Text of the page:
Wisely, Meade also prepared a fallback position along Pipe Creek on the Pennsylvania-Maryland border. Knowing that it was possible that a corps could become isolated and face superior forces Meade gave his Corps commanders permission to withdraw back to the Pipe Creek line if they felt threatened by a larger Confederate force.

With his orders given and preparations underway, Meade’s Army of the Potomac began to march north on the morning of June 29th into Pennsylvania where it was fated to do battle with its old nemesis, the Army of Northern Virginia.

Notes

[1] Huntington, Tom Searching for George Gordon Meade: The Forgotten Victor of Gettysburg Stackpole Books, Mechanicsburg PA 2013 p.12

[2] Ibid. Huntington Searching for George Gordon Meade p.12

[3] Meade, George edited by George Gordon Meade The Life and Letters of George Gordon Meade, Major General United States Army Volume I Big Byte Books Amazon Kindle Edition 2014 originally published 1913 location 185 of 7307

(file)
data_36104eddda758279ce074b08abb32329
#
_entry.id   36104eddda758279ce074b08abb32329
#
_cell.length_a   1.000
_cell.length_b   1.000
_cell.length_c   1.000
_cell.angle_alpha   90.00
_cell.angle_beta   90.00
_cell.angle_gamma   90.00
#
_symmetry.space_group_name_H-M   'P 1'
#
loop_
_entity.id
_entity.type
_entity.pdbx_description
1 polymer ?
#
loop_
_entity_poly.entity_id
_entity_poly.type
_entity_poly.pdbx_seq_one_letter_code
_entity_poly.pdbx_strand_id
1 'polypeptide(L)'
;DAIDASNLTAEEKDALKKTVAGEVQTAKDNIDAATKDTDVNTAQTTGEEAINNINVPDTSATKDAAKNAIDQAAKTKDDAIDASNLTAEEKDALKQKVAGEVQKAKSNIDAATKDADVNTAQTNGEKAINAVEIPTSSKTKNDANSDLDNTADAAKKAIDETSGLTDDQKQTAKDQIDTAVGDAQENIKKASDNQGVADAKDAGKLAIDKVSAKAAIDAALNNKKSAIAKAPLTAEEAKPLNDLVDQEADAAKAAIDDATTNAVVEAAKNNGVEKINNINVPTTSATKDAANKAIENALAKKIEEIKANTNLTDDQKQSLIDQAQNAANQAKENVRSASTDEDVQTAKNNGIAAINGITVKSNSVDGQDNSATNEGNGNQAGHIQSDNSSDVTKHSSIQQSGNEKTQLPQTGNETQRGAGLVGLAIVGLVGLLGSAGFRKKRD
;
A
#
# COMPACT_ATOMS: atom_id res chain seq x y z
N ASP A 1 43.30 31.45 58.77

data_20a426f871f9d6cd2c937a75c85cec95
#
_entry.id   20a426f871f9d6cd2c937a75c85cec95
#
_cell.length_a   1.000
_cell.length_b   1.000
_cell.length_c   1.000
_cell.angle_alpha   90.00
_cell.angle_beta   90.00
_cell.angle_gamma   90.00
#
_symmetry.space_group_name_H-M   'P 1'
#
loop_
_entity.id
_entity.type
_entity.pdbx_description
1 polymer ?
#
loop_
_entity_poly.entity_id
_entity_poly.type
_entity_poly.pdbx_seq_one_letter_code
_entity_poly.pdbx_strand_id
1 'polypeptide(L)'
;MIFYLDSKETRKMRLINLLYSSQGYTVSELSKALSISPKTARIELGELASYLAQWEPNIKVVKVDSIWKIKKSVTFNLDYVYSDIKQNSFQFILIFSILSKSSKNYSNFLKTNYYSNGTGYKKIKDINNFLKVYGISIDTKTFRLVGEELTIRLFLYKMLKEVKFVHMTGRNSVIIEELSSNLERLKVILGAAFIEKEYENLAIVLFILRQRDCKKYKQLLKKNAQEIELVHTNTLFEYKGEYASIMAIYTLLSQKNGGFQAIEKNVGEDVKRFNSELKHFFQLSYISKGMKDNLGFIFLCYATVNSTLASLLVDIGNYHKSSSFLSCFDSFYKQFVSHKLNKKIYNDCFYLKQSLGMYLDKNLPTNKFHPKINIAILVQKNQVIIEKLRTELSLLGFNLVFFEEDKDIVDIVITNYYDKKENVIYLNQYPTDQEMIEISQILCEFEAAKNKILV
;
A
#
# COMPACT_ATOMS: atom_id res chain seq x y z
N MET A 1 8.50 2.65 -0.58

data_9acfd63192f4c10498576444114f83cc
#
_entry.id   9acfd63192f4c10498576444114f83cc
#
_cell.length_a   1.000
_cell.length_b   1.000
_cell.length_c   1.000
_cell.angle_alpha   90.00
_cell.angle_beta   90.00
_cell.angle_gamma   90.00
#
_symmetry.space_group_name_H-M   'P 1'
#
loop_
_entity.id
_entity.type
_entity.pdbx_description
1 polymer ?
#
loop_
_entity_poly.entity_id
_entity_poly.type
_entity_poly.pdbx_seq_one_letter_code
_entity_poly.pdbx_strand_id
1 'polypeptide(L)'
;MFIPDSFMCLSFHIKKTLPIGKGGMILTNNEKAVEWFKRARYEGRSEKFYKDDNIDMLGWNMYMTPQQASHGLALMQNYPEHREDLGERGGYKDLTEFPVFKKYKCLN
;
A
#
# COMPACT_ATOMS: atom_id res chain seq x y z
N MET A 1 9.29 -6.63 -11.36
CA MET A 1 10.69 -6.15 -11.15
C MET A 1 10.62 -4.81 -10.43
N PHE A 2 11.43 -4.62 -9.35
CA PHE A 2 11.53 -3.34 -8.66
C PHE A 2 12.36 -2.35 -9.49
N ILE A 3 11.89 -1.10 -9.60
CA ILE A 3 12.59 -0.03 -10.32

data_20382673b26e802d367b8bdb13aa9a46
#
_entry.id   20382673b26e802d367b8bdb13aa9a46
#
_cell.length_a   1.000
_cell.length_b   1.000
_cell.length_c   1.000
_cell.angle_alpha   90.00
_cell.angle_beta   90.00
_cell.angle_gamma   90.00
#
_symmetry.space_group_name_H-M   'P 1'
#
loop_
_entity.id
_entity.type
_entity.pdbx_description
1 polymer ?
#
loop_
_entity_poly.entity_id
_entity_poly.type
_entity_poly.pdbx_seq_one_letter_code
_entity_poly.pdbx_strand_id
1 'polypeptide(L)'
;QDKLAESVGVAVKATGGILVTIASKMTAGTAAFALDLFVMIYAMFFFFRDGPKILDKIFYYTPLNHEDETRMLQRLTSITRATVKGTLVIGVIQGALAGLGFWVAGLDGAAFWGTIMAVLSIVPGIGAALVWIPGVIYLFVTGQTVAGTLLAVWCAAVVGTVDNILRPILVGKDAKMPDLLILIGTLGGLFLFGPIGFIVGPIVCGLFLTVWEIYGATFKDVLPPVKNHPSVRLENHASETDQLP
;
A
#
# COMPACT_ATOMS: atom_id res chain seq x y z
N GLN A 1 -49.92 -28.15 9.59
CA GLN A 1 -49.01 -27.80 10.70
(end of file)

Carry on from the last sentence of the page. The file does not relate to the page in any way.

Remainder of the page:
[4] Ibid. Huntington Searching for George Gordon Meade p.12

[5] Cleaves, Freeman Meade of Gettysburg University of Oklahoma Press, Norman and London 1960 p.10

[6] Sears, Stephen W. Gettysburg. Houghton Mifflin Co. Boston and New York 2003 p.85

[7] Ibid. Cleaves Meade of Gettysburg p.11

[8] Ibid. Huntington Searching for George Gordon Meade p.13

[9] Wilson Robert and Clair, Carl They Also Served: Wives of Civil War Generals Xlibris Corporation 2006 p.27

[10] Ibid. Cleaves Meade of Gettysburg p.18

[11] Pfanz Harry W. Gettysburg: The First Day University of North Carolina Press, Chapel Hill and London 2001 p.43

[12] Ibid. Huntington Searching for George Gordon Meade p.29

[13] Ibid. Cleaves Meade of Gettysburg p.43

[14] Ibid. Huntington Searching for George Gordon Meade p.31